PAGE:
Writing about food is hardly ever an especially delicate enterprise. The food writer simply declares the food he’s just eaten as either delicious or not delicious, then quickly moves on to the next meal. Rarely do post-strucuralist or proto-Derridan linguistic theories enter into describing something as commonplace as a sandwich. Unless, of course, that food writer has been tasked with describing Chef Jamie Stachowski’s sandwiches, and writing about his rather sizable meat. Then surely, all bets are off. For in what more correlative terms can a food writer describe the John Holmes of sandwiches, artfully engineered to be crammed into a bodily orifice (that’s your mouth, boy-o), and masticated to maximize pure, unadulterated culinary joy? How else can a writer grapple with decidedly indelicate phrases like: too big to fit into my mouth or too much meat for one guy to handle without giving in to the temptation of a well-timed dick joke? Luckily, this food writer is fourteen years deep into a food career that sees daily speculation on my pinga, and exactly how much I like taking it in the culo. The thought of treading a linguistic minefield of Freudian slips and double entendre is something we food careerists do at work every day. Not to worry. I’m up for the task. Eh, hem.
For those of you unfamiliar with Chef Jamie Stachowski, he is the erstwhile chef ower/operator of Restaurant Kolumbia, and is now, without dispute, the reigning mac daddy of the Washington charcuterie scene. Chef Stachowski is the man you go to see when your jones for, say, beef tongue blood sausage has jolted you awake, sweating, in the middle of the night. His stuff is really that good. But despite having the well-earned street-cred of the dude holding the purest, most buzz-producing charcuterie on the mean streets of culinary Washington, Chef Stachowski has been something of an elusive, almost mythical figure in the city. Unless you knew, exactly, which local restauranteurs were sourcing from Stachowski, you were forced to stalk him at the better farmers’ markets around the region, and your chances of getting his sausages into your mouth were more a matter of chance than will or design. Eh, hem.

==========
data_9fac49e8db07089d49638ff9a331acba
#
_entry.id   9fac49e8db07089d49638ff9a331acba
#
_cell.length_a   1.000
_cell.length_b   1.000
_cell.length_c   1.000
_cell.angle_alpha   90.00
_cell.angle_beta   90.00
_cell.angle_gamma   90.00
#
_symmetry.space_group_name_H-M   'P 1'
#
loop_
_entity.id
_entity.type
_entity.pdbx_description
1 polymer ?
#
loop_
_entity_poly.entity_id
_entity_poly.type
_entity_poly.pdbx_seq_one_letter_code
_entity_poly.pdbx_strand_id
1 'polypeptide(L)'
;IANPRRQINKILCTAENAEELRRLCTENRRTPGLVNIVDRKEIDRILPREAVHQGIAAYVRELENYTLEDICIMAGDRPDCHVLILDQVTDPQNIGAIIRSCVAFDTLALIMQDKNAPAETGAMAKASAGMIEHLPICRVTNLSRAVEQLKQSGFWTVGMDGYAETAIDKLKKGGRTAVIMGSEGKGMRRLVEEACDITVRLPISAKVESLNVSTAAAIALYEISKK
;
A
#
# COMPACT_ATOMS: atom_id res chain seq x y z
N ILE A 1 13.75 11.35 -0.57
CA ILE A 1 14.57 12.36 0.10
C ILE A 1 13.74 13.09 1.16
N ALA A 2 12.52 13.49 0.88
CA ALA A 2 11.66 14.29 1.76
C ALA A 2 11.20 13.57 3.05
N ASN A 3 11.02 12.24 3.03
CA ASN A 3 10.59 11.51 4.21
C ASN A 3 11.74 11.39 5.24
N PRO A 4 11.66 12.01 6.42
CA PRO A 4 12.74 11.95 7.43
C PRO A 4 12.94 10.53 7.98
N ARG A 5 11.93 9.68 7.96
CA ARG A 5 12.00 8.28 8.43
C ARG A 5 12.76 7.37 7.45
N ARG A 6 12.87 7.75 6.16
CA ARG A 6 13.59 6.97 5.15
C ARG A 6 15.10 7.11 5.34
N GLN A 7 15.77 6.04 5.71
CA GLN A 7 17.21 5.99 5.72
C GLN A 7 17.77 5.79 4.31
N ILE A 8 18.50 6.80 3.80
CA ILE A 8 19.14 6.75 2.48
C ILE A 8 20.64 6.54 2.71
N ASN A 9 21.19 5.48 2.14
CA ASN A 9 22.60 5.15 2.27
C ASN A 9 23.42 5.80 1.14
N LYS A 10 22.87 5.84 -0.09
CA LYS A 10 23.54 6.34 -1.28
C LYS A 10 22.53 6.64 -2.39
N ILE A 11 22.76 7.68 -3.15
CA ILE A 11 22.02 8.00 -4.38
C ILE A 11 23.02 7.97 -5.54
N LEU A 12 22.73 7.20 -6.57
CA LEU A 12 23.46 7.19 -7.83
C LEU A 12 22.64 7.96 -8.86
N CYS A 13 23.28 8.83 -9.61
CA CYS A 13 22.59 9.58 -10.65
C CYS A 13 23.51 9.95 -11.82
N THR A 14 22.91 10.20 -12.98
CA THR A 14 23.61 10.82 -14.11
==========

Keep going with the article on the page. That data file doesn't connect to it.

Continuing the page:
Carnivores and Stachowskian devotees can now rejoice, however, because Chef Stachowski has opened an aponymously named storefront in Georgetown where the Griffin Market once stood. Both butchery and sandwich shop, Stachowski’s also offers grab-and-go meals ready for the oven or grill for busy Washington careerists. My own visit was a quick, lunch time drive-by for Stachowski’s fabled 4 Meat Grinder, a sandwich made locally famous for the truly vast amount of meat it delivers in undeniably phallus-like form. I entered the shop and ordered. What I was given, moments later, was easily the biggest sandwich I’ve ever seen. Layer after layer of cured meat: soppressata, salami, copa, and mortadella; all of it stuffed into medium-crusted peasant bread and topped with red onion, tomato, provolone, lettuce, and peppers, then dressed with a liberal soaking of oil and vinegar. It was the size of a football and bore the heft of culinary danger. So I paid and left (there is no seating in Stachowski’s; it is, after all, a butchery) and found a small metal table, blocks away, where I could dispatch the 4 Meat Grinder in the relative obscurity of a Whole Foods sidewalk cafe. And yes. It was ugly getting it down. My lap was covered with crumbs, and sandwich oil dripped off my chin. But it was also something else: it was, at once, deeply satisfying and profoundly delicious. It was, if nothing else, a truly great sandwich (a close second only, perhaps, to reigning Washington sandwich-making champion, A. Litteri). And I ate the whole thing. At a mere $11, when considering your meat-to-money ratio, Stachowski’s 4 Meat Grinder is a hell of a steal. So forget the dick jokes and leave the phallic imagery to the Georgetown undergrads and go to Stachowski’s, because Chef Stachowski has lots of meat around, some of it quite large, certainly, but he’s a generous guy; he’s always happy to share.
Your link for Jaimie Stachowski: Stachowski Brand Charcuterie